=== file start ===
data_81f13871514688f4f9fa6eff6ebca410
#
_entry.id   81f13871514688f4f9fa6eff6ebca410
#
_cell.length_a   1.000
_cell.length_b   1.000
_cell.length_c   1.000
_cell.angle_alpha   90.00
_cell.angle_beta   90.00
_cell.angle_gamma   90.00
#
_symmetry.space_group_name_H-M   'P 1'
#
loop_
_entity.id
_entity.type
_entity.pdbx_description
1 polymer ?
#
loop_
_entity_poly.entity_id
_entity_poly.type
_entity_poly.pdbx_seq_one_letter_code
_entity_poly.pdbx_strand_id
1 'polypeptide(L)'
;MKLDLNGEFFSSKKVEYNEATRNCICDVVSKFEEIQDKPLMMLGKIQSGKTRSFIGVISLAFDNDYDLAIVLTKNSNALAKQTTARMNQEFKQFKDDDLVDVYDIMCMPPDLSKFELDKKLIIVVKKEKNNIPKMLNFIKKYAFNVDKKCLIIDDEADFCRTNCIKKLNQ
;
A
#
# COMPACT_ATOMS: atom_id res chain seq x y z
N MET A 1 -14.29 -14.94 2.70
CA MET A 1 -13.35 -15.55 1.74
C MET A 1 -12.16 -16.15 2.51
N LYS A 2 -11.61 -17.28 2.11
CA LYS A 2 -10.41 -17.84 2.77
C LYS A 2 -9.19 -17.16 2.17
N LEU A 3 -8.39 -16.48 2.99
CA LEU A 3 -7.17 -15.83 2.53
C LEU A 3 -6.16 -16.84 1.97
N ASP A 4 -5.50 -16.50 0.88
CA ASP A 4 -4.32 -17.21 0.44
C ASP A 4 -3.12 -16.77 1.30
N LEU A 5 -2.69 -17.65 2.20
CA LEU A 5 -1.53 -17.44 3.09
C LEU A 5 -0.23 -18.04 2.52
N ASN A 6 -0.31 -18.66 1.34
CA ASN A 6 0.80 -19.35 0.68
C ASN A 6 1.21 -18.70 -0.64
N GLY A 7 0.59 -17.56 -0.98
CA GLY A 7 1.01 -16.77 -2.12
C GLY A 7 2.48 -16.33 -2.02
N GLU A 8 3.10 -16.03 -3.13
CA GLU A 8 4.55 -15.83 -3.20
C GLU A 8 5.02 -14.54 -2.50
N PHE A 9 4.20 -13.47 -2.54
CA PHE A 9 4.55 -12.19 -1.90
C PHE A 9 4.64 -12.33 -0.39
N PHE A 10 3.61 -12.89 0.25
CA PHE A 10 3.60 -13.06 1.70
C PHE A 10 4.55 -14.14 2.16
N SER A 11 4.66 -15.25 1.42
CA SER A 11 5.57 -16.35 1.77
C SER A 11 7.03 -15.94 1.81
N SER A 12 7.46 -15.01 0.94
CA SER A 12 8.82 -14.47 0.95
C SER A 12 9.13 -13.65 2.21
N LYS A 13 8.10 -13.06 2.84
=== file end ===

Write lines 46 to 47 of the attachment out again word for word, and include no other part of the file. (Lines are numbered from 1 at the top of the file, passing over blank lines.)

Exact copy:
N ASN A 6 -0.31 -18.66 1.34
CA ASN A 6 0.80 -19.35 0.68